Desolation Island was a very good read. The actual island Captain Aubrey landed on after being shipwrecked is now called today the Kerguelen Islands. I also need to start including links to Tom Horn's site in these posts. Here is his mapping of Desolation Island. It's a very useful site for tracking voyages.
The book started off a bit slow, but then began picking up as the Dutch ship began tracking them. The usual battle ensued and Lucky Jack survived another injury that should have killed him.
After they hit an iceberg and damaged the ship, they wobbled along eastward hoping to land on some island. Jack had a number of plans running in his head ... all different sorts of variables needed accounting. It was at this point that I read the following passage:
These and many more were decisions that only he could take. Collective wisdom might do better, but a ship could not be a parliament: there was no time for debate. The situation was changing fast, as it often did before an action, when a whole carefully worked-out plan might have to be discarded in a moment, and new steps decided upon. This rested on him alone, and rarely had he felt more lonely, nor more fallible, as he saw the headland advancing towards him, and with it the moment of decision. The lack of sleep, the pain, the confusion of day and night for weeks on end, had told upon him; his head was thick and stupid; yet a mistake in the next hour might cost the ship her life.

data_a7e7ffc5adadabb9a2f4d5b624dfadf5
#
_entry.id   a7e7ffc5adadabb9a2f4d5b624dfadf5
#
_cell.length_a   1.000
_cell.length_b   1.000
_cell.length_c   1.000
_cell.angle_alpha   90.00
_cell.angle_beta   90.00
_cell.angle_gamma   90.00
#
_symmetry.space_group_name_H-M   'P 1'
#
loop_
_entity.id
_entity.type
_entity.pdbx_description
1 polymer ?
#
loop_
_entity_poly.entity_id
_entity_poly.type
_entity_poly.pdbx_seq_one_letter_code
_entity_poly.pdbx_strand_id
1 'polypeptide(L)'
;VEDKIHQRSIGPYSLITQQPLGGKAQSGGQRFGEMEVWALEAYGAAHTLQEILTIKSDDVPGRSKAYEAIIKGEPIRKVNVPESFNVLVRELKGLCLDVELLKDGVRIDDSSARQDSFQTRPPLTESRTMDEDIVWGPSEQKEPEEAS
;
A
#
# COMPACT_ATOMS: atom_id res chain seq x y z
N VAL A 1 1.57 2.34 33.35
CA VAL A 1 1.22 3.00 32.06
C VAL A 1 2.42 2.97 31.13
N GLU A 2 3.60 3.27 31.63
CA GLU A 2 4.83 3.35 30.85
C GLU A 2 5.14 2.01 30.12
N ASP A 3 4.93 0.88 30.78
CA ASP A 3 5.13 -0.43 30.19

Does that passage not describe a captain's life perfectly? I really enjoyed that paragraph.
Then a bit later on in the book after they had landed, Jack confided this in Stephen:
It is a great relief to whine a litte, rather than play the perpetual encouraging know-all, so I lay it on a trifle thick: don't take me too seriously, Stephen."
This sentence reveals a bit more of the burden a captain must bear. He cannot afford the luxury of not knowing or of showing any despair. Ever the optimist and commander he must be.
And lastly - it was a pleasant surprise to hear the name of the American captain who rescued the Leopard: Captain Winthrop Putnam! And I got a good chuckle when learning of Captain Putnam's ailment ... a swollen, decaying tooth! My son just went to the doctor to have a swollen, decaying tooth removed (he just didn't want to pull this tooth!)
I am taking a quick break from Patrick O'Brian. With Desolation Island being part the of the War of 1812 arc, turning to this next book will be quite informative. Desolation Island introduced a number of Americans as well as a few of their ships. The book I began reading today is Six Frigates by Ian Toll. It is about the founding of the United States Navy. I have only ready 13 pages of the book and I have already had a few "tingles" ... I know it will be an amazing book!